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Marijuana activist and 'Detroit's resident radical' John Sinclair has died at 82

A champion of legal marijuana, counterculture hero and poet, John Sinclair died Tuesday morning at age 82.


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His representative, Matt Lee, confirmed he died at Detroit Receiving Hospital of congestive heart failure.


Sinclair was an influential activist who was best known for his fight toward legalizing marijuana and for his role as band manager for the MC5. The Davison native was also a champion of civil rights and co-founder of the radical anti-racist group the White Panther Party.


"He was on the forefront of the marijuana movement, that's for sure," Lee said. "But I don't think people realized how knowledgeable he was in American music and he was a certified expert in all forms of American jazz and rhythm and blues."


Sinclair was famously arrested for felony possession of two joints in the late 1960s and sentenced to 10 years in prison. The arrest and sentence galvanized counterculture activists and many came to his defense with a 1971 freedom rally at Ann Arbor's Crisler Arena, headlined by John Lennon and Yoko Ono with performances by Bob Seger and Stevie Wonder. The 14-hour event drew 15,000 people and Sinclair was released from prison in Jackson three days later after serving fewer than three years.


Lennon, who had been arrested for marijuana possession himself, wrote a song for Sinclair, which appears on the John Lennon and Yoko Ono album "Some Time in New York City," released in 1972. “They gave him 10 for two/What else can Judge Colombo do/We gotta set him free,” Lennon's lyrics say.


The song "John Sinclair" was covered by 1990s rock band Blind Melon, which may have exposed a new generation of pot activists to Sinclair, including former Hash Bash organizer Nicholas Zettell, who heard the song at age 14. His dad took him to hear Sinclair speak in person a year later.


"That was a very inspirational event in my life that led me to passionately pursue cannabis legalization activism ... something about the injustice of his story lit a fire in me," said Zettell, who was inspired to go to school in Ann Arbor after learning about the Hash Bash and Michigan's medical and legal cannabis movement. "I wanted to keep the radical spirit thriving.


"I and many, many others owe a lot to John and his righteous ways."


In a Detroit News interview in 2021, on the 50th anniversary of the freedom rally for Sinclair, the activist said he was surprised it took Michigan so long to legalize marijuana.


"The truth prevailed," he said. "People didn't quit using it, you see? And more and more people got on the side of the felons and pretty soon they had to remove the felony. It just didn't make any sense."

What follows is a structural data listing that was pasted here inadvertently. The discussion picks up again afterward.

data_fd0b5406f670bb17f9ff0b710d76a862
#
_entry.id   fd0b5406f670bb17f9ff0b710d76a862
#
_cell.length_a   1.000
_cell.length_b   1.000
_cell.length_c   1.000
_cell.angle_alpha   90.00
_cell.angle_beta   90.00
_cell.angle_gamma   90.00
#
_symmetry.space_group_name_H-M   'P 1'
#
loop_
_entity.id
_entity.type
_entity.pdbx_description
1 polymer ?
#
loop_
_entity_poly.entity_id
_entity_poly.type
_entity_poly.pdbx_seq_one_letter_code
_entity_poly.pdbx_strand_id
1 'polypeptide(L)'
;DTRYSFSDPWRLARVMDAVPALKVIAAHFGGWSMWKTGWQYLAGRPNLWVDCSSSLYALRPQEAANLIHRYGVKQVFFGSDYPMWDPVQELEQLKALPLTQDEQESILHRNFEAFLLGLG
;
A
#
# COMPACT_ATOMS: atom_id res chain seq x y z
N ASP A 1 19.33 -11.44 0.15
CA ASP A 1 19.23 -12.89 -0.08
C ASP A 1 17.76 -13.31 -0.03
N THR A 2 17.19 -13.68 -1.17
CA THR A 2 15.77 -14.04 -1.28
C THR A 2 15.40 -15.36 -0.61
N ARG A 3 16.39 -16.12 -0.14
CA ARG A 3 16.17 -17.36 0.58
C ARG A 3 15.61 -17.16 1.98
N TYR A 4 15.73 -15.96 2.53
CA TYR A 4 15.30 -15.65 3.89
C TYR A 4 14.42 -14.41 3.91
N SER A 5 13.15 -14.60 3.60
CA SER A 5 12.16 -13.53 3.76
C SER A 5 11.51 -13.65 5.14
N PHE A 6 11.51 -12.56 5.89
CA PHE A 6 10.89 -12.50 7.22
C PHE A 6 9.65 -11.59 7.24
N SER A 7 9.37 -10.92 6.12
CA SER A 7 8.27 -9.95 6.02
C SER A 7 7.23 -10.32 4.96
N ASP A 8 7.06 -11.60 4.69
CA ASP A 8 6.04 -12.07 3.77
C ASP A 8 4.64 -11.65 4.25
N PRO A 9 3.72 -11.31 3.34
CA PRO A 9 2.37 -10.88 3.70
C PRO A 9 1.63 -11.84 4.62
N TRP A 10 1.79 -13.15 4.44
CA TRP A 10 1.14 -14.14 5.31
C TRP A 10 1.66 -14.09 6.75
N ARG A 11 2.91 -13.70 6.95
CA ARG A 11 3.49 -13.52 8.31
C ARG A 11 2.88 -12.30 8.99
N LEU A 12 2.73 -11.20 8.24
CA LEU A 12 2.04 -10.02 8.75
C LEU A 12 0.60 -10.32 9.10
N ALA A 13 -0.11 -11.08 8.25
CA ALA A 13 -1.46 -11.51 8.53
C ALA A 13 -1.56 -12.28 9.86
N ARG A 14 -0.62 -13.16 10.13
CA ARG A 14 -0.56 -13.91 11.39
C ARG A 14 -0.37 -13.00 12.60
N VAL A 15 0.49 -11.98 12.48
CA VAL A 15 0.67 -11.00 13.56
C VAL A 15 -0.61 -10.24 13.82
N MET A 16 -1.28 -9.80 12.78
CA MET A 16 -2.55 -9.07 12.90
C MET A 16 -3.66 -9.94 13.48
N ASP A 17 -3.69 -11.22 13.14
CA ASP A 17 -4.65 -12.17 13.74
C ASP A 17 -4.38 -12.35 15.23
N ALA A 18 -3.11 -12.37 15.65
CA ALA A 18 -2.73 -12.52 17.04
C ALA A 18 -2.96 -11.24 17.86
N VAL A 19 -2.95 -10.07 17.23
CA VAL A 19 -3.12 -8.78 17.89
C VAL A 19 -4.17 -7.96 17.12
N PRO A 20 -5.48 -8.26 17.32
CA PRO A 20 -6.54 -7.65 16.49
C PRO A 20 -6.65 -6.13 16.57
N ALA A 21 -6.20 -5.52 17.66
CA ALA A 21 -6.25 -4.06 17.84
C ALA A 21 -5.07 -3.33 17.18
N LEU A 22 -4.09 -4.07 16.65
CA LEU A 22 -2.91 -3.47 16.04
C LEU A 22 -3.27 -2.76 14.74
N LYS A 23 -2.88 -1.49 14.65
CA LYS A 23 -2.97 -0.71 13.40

Sinclair had been living in the Cass Corridor in recent years. He was able to see marijuana not only be legalized in his home state, but become so available that dispensaries dot the entire landscape from county to county.


"He thought it was great. He would say, 'We finally got the squares to come around,'" Lee said. "He was definitely on the cutting edge of counterculture. When you look at how other towns had their Abbie Hoffmans and their Jerry Rubins and those people, he was the Detroit equivalent to them. He was definitely Detroit's resident radical."


Sinclair was scheduled to speak Saturday at the annual Ann Arbor Hash Bash, a rally and festival that is held at noon the first Saturday of April on the University of Michigan Diag. The first Hash Bash happened in 1972, just months after Sinclair's historic freedom rally.


Instead, this Saturday's 53rd annual Hash Bash will partially be a de-facto remembrance event for Sinclair. Event coordinator Jamie Lowell said there was already a portion of the Bash earmarked to pay homage to other legalization activists who have recently died, including Rick Thompson, Brad Lemke, Gersh Avery and Rhory Gould. Several politicians and cannabis activists, including John's ex-wife, photographer Leni Sinclair, are scheduled to speak Saturday.


"He and Leni Sinclair, in my mind anyway, they kind of kicked off the modern movement that led to where we are now in Michigan and it's taken tens of thousands of people over decades to get here," said Lowell, adding that he was grateful Sinclair was able to speak at the Hash Bash in 2023, in spite of bad weather.


"He decided to stick it out anyway and offer up his wisdom and he did, and people really, really appreciated it. It was really special," he said. "A lot of people were there for the first time, so to hit a Hash Bash and get an address from John Sinclair is pretty cool."


Sinclair leaves behind a huge body of work in the form of books and recorded poems and essays backed by blues and jazz musicians. His last book, "Collected Poems 1964-2024," is currently at the printer, set to be released next week by M.L. Liebler at Ridgeway Press.

"John Sinclair was my hero poet in my youth, and then he became my good friend," said Liebler.


Sinclair is survived by his daughters Celia Sinclair and Sunny Sinclair, granddaughter Beyonce and his ex-wife, Leni Sinclair

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